Lower River Inhabitants Coal

Nova Scotia coal was first mined in Sydney in 1672. The first commercial coal mining venture in Canada was established by the French in 1720 in Cow Bay, Cape Breton, to supply the Fortress of Louisbourg. Coal still provides half of Nova Scotia’s electricity.

There were several small historical coal mines in the Whiteside/Lower River Inhabitants area in the 1800s and early 1900s. Records are a bit spotty and even contradictory (mine names and dates can be inconsistent) but the mines appear to have included the following:

  • The Sea Coal Brook Mine started in the early 1860s at River Inhabitants Basin.
  • The Richmond Colliery (1868-1908) at Port Malcolm.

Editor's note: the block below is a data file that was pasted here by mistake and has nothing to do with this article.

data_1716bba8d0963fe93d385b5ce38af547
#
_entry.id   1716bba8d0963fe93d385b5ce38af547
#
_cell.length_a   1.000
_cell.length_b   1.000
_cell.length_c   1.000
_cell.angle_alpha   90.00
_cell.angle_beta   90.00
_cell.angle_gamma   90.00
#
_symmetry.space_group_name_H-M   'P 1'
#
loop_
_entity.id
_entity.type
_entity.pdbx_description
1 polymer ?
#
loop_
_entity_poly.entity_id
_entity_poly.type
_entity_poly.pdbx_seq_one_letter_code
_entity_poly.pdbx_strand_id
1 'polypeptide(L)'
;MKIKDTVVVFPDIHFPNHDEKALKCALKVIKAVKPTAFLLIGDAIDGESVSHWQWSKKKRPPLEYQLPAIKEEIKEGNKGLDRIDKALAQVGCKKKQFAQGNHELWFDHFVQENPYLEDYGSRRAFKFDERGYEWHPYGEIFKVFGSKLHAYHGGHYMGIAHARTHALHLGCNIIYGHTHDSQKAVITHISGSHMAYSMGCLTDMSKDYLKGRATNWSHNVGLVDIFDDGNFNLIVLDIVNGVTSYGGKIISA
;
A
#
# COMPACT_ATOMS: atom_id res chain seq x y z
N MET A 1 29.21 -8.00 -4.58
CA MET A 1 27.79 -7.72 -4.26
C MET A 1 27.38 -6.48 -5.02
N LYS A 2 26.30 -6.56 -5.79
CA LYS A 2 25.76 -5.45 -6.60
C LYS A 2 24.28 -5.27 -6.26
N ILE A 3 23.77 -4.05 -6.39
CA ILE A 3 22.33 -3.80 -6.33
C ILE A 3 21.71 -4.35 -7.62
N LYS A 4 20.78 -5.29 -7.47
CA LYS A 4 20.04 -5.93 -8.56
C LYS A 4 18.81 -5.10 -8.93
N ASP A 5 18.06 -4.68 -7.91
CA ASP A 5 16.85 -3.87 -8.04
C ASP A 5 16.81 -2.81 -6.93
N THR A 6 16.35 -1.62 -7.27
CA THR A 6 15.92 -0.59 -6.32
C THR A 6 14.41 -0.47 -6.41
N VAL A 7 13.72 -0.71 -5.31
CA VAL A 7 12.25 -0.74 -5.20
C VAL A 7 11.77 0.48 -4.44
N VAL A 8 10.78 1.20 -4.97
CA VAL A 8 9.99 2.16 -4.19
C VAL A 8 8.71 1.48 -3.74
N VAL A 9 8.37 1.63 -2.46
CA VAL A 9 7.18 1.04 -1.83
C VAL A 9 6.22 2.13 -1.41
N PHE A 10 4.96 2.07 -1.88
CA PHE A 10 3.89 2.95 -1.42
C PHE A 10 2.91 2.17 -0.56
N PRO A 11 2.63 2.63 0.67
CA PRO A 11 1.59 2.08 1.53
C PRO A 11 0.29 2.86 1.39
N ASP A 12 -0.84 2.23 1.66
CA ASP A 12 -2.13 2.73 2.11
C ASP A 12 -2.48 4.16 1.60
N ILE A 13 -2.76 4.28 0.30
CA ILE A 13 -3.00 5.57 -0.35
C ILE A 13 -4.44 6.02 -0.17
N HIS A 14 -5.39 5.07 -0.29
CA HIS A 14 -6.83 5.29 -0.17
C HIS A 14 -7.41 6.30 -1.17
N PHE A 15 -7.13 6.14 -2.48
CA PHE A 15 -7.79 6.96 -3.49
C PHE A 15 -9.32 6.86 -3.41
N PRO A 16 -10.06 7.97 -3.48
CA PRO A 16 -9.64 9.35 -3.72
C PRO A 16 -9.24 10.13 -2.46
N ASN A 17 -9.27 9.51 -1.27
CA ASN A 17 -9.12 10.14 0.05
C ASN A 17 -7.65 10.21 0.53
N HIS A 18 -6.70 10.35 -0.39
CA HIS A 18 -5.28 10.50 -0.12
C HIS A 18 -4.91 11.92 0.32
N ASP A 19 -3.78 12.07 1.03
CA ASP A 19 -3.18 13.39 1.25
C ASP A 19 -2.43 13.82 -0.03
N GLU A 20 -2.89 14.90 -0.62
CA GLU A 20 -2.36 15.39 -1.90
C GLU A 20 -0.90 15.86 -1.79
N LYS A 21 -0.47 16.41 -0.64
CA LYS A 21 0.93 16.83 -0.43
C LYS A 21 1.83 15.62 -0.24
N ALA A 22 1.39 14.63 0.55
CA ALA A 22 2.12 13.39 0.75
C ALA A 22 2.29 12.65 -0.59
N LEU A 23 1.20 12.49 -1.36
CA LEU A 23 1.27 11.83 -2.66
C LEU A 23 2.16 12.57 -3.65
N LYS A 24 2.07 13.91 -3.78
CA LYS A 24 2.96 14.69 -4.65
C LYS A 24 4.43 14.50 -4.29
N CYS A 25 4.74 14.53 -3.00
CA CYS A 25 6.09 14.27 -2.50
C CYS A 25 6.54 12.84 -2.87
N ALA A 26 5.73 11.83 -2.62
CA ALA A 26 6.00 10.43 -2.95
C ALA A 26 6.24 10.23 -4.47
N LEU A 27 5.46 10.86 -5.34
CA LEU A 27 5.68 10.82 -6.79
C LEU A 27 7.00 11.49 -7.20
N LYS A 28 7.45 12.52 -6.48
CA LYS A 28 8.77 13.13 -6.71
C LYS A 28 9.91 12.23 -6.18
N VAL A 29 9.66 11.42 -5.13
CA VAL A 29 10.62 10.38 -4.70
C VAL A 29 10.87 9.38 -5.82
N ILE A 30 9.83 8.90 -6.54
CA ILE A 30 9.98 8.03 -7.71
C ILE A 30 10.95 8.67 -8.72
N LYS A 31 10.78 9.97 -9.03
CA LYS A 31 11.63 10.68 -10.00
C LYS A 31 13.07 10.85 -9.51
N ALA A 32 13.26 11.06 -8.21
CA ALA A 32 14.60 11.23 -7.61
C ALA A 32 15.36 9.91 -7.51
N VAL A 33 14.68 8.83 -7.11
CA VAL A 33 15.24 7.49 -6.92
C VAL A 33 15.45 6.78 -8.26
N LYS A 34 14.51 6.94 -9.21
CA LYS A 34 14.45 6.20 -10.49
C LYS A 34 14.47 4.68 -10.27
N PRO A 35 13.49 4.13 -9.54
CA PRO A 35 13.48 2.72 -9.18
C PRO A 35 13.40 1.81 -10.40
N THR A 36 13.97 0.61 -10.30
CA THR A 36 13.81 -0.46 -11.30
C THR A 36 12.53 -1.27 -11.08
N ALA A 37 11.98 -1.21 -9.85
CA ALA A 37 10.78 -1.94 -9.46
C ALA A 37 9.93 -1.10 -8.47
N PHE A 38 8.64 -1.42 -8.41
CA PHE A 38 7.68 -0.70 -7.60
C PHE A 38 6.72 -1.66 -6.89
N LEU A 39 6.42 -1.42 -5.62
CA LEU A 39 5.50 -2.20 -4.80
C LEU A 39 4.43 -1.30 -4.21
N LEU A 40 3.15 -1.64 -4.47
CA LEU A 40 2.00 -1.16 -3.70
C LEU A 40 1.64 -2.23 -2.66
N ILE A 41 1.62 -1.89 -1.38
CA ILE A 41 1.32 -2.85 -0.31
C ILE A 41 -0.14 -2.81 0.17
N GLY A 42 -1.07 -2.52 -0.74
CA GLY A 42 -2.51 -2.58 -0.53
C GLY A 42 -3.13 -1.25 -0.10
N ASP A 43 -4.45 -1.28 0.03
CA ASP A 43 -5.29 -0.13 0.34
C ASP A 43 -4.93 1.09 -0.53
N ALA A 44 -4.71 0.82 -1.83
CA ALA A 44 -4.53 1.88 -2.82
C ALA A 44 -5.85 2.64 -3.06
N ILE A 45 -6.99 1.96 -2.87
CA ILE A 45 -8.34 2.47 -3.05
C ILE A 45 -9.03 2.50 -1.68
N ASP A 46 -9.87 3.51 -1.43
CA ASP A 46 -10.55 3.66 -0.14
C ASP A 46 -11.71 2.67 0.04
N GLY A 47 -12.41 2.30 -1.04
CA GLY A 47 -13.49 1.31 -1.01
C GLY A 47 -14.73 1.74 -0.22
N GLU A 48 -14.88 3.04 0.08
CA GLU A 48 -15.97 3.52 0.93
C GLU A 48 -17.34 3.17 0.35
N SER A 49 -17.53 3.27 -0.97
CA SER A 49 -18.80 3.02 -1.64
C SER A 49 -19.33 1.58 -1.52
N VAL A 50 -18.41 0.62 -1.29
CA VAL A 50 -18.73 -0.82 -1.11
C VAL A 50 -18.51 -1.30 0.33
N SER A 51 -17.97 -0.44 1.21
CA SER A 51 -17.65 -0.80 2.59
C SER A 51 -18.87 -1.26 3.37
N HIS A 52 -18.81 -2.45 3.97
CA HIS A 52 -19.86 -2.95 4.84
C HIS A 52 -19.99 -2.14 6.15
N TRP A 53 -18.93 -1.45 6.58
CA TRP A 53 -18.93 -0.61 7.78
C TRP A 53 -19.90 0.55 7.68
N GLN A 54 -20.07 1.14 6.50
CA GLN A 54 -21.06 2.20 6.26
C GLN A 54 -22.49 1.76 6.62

• The Basin Colliery (1922-1923) at Morash Point.
  • The Tidewater Colliery (1928-1929) at Whiteside.

Another coal mine was built in 1865 three miles inland on Little River but never operated because the company went bankrupt. It had a 60-feet shaft and was connected to tidewater by a three-mile railway.

The name Lower River Inhabitants comes from the French that settled the area: Riviére des Habitants. Settlers were supplied by the French government with tools, seed, enough food for two years and farm animals. Many used coal to heat their homes.